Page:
Coffee is consumed in various ways: black, with a dollop of cream or milk, and some people like to add a spoon of honey. Then there is the artisanal coffee movement that regards coffee as an art with its endless possibilities, combinations and complexities.
Are you a coffee drinker? How do you take your coffee? Everybody has their own little quirks when it comes to coffee or any other frequently consumed food or beverage. The famous Ludwig van Beethoven was said to obsessively count out 60 beans of coffee, the perfect amount in his opinion, for every cup he drank.
Even some of our favorite fictional characters are particular about their drink orders. James Bond and his signature vodka martini - shaken, not stirred; Homer Simpson has been drinking Duff beer for over 20 years; JD, from Scrubs and his Appletini; and Jay Gatsby's Gin Rickey, to name a few.
So how does your character take his or her coffee? Find out by inviting your protagonist and/or other central characters to a fictional café or fictional bar. Visualize what they do. Pay attention to their little habits. What is your character’s favourite drink? How does he/she make coffee? Is there a preferred method? Some people first add milk or cream. Others prefer to pour their dairy into the cup before the coffee.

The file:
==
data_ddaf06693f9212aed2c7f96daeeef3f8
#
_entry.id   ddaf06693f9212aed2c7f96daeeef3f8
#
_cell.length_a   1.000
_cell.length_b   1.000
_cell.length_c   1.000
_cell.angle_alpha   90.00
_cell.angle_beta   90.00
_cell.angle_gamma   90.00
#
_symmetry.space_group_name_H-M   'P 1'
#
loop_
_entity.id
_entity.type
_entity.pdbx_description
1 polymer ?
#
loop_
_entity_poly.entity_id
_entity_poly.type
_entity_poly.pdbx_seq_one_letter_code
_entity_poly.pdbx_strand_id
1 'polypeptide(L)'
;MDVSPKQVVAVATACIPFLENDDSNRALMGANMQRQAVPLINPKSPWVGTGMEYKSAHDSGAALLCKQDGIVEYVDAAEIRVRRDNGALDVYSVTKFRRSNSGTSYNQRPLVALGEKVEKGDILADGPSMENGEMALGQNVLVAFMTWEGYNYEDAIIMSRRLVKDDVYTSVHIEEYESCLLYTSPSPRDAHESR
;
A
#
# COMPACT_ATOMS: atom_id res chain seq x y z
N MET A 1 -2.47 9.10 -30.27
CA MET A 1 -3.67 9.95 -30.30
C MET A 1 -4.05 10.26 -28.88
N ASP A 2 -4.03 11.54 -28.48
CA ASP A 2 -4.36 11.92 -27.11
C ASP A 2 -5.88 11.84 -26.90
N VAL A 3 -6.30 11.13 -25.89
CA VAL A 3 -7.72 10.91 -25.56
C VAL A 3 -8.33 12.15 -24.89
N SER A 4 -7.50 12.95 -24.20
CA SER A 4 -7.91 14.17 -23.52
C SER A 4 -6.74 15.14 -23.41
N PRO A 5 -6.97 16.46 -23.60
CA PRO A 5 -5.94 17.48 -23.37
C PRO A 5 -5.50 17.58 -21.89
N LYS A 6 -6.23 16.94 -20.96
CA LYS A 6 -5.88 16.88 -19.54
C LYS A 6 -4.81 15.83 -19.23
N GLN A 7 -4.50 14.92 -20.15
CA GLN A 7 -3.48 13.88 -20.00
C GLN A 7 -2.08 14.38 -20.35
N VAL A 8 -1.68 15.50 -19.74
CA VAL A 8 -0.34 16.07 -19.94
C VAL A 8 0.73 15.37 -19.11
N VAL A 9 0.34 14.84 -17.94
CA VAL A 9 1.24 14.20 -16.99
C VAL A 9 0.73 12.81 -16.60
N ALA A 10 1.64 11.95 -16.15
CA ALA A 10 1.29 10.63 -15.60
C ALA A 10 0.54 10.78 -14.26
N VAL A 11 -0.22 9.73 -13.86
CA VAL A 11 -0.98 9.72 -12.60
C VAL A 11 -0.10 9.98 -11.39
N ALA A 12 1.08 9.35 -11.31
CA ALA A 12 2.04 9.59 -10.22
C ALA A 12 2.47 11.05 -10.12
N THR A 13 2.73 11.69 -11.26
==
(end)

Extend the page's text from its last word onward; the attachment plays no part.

We want our characters to be as close as possible to ‘real, human beings’. Part of being human is possessing these character quirks. The trick is to implement these quirks consistently. What are your character’s habits? What does he/she do throughout the story? Identify settings and activities in which you can show the character’s habits.
How can we use a ‘coffee moment’ to make the story interesting? Increase tension by having someone add more sugar than normal, into their coffee/tea. Or forget to put the sugar in. This could also create a moment of humorous shock as the character, already stressed, takes a sip of that coffee/tea only to find it was not the expected taste. Maybe the character gulps, loses composure and/or knocks over the cup of scalding coffee; or spits the coffee in somebody’s face. Perhaps the restaurant is really busy and the waiter delivers the wrong beverage. This could lead to all sorts of interesting complications, involving the shady-looking character at the next table, who accidentally receives the wrong order.
Do you want to learn more about your characters? Spend some time with them in day-to-day, habitual situations. Notice their responses and how they shine in ordinary situations. Then they will dazzle in those magical moments that make it into your final draft.